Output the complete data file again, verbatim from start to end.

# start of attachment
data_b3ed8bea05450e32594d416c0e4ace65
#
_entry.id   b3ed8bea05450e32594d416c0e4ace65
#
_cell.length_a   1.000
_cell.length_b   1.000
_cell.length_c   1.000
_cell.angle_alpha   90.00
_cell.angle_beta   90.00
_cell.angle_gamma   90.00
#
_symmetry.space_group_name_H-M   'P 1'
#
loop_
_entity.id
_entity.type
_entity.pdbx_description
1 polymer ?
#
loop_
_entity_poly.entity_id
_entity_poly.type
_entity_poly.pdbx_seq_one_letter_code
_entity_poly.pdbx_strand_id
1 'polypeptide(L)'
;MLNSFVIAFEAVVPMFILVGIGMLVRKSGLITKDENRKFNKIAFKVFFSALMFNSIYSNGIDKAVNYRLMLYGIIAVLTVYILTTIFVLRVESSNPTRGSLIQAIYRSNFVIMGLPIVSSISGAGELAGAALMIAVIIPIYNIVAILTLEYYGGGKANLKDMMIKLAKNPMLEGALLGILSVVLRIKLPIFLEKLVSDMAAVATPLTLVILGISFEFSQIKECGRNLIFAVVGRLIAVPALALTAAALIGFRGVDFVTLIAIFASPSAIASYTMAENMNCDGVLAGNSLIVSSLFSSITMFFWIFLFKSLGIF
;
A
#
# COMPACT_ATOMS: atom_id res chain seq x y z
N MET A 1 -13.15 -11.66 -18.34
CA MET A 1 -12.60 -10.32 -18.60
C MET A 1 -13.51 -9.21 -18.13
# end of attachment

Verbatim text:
data_b3ed8bea05450e32594d416c0e4ace65
#
_entry.id   b3ed8bea05450e32594d416c0e4ace65
#
_cell.length_a   1.000
_cell.length_b   1.000
_cell.length_c   1.000
_cell.angle_alpha   90.00
_cell.angle_beta   90.00
_cell.angle_gamma   90.00
#
_symmetry.space_group_name_H-M   'P 1'
#
loop_
_entity.id
_entity.type
_entity.pdbx_description
1 polymer ?
#
loop_
_entity_poly.entity_id
_entity_poly.type
_entity_poly.pdbx_seq_one_letter_code
_entity_poly.pdbx_strand_id
1 'polypeptide(L)'
;MLNSFVIAFEAVVPMFILVGIGMLVRKSGLITKDENRKFNKIAFKVFFSALMFNSIYSNGIDKAVNYRLMLYGIIAVLTVYILTTIFVLRVESSNPTRGSLIQAIYRSNFVIMGLPIVSSISGAGELAGAALMIAVIIPIYNIVAILTLEYYGGGKANLKDMMIKLAKNPMLEGALLGILSVVLRIKLPIFLEKLVSDMAAVATPLTLVILGISFEFSQIKECGRNLIFAVVGRLIAVPALALTAAALIGFRGVDFVTLIAIFASPSAIASYTMAENMNCDGVLAGNSLIVSSLFSSITMFFWIFLFKSLGIF
;
A
#
# COMPACT_ATOMS: atom_id res chain seq x y z
N MET A 1 -13.15 -11.66 -18.34
CA MET A 1 -12.60 -10.32 -18.60
C MET A 1 -13.51 -9.21 -18.13